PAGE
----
As the watchdogs at the Southern Poverty Law Center document here, FAIR is an anti-immigrant advocacy  group that maintains a “veneer of legitimacy” at the same time that “its leaders have ties to white supremacist groups and eugenicists and have made many racist statements.”

Click here and scroll down to page 7 to see a flyer describing the event, which looks as if it will feature a who’s who of anti-immigrant zealots. This is from the flyer:

“Join Sheriffs from around the nation for the 3rd Annual Border Summit, and education and training event created specifically for Sheriffs.

Hear from top experts in the field of:
Drug Cartels
Narco Culture and Occult
National Security
Transnational Gangs
The training will include a tour of the Texas-Mexico Border meeting with Texas Border Volunteers and Texas Bar B Q at the Vicker Ranch”

Johnson’s request is that Alamance County taxpayers pay “Approx. $2,570” for four individuals from his office to travel to Texas next month to attend the event. Somewhat strangely, Johnson’s request seeks approval for the men to travel to El Paso, Texas, but the flyer attached to the request says that the event will be in the city of McAllen, which is 800 miles east of El Paso. Sounds like quite a road trip could be in the offing.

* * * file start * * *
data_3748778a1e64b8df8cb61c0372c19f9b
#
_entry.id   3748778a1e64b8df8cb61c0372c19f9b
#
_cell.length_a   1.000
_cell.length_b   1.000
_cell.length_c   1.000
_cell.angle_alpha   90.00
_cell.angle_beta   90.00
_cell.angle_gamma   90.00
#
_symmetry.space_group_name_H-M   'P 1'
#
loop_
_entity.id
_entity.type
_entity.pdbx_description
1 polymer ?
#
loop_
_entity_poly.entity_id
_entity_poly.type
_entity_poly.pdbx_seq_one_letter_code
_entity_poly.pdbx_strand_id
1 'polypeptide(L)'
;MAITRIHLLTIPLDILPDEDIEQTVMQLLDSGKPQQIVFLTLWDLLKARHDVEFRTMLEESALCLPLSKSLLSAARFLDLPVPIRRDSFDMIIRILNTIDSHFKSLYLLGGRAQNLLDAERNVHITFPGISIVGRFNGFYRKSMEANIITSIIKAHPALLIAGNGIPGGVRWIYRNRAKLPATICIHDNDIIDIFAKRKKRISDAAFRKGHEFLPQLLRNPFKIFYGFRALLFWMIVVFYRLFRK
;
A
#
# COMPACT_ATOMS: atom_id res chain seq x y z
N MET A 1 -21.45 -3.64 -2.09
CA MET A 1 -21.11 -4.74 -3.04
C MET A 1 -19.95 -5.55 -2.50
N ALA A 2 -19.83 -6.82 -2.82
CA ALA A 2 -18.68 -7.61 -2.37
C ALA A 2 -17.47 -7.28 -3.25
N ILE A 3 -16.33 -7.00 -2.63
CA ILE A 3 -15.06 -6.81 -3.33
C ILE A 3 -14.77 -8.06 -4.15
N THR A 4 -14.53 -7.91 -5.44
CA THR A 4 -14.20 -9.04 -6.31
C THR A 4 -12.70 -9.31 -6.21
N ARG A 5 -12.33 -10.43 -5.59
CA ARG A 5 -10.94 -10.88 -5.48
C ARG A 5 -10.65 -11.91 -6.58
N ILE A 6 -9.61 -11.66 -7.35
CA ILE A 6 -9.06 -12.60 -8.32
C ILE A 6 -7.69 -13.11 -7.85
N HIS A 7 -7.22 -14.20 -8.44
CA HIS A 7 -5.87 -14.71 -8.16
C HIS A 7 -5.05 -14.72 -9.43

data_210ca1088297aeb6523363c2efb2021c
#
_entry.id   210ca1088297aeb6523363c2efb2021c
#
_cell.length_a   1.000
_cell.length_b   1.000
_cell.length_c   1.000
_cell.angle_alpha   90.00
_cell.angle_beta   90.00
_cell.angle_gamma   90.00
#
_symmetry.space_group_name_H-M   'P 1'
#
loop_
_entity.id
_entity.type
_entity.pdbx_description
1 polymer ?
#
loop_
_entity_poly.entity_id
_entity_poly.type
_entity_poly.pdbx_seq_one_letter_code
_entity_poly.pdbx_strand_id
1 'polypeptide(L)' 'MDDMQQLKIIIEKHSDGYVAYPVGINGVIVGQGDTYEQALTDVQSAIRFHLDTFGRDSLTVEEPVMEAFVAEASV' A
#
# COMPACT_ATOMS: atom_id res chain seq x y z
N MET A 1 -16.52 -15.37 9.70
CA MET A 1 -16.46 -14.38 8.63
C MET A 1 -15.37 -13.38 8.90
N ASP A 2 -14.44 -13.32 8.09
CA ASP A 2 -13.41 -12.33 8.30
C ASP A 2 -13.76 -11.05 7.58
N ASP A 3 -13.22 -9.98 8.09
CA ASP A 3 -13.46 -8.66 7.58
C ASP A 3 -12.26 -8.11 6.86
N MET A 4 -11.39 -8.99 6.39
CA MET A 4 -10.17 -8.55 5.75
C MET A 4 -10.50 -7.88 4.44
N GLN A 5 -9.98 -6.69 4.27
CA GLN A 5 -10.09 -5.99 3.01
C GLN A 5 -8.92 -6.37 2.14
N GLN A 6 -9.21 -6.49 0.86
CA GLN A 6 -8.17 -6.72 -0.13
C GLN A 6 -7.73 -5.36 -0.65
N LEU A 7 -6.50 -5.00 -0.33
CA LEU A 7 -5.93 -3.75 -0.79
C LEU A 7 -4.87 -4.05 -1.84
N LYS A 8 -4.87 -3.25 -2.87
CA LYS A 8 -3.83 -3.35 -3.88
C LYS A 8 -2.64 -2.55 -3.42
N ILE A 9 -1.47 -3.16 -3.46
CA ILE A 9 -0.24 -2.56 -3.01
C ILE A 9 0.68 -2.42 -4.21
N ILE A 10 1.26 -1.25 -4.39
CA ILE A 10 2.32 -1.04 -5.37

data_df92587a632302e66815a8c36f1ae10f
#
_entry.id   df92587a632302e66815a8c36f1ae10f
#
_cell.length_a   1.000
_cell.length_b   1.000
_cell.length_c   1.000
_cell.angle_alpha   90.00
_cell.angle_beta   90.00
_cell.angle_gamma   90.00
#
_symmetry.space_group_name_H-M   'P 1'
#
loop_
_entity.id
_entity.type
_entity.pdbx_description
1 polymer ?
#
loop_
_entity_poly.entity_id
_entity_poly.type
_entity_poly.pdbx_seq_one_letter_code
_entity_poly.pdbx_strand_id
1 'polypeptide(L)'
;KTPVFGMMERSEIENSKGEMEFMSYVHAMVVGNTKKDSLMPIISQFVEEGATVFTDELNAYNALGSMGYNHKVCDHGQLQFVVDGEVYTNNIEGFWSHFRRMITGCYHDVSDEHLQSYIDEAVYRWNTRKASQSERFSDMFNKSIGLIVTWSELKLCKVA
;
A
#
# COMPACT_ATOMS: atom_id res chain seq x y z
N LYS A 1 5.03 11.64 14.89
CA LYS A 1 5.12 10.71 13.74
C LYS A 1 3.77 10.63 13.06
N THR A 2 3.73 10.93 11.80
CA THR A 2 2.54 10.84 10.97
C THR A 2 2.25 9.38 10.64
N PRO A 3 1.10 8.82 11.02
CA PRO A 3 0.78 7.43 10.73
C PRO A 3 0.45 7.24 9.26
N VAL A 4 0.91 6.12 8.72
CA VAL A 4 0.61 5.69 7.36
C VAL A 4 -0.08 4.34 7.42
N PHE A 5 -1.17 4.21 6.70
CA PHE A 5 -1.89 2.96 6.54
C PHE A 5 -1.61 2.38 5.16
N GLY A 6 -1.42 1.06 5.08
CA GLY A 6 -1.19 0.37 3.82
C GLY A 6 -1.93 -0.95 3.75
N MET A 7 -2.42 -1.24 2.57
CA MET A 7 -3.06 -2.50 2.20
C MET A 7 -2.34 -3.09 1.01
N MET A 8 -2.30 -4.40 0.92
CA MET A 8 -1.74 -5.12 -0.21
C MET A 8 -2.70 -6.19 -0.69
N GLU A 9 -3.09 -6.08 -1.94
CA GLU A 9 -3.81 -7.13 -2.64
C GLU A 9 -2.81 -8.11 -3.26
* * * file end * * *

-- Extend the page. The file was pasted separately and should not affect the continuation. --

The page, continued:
According to the Associated Press, one of the men slated to attend the event, Richard Longamore, once “forwarded an email to the sheriff and his chief deputy bemoaning a federal program that provides temporary visas to foreign nationals who are the victims of such violent crimes as rape, incest and torture.”

Johnson was, of course, has long been a controversial figure in North Carolina and one of the state’s most outspoken public officials on the matter of  immigration. He was sued by the United State Department of Justice for unlawfully targeting Latino residents for investigation, traffic stops, arrests, seizures, and other enforcement actions. Last month, a federal judge in Winston-Salem dismissed the lawsuit, but advocates remain hopeful that the Department of Justice will appeal the ruling.

This is from a statement issued by the ACLU of North Carolina in response to the judge’s decision: Read More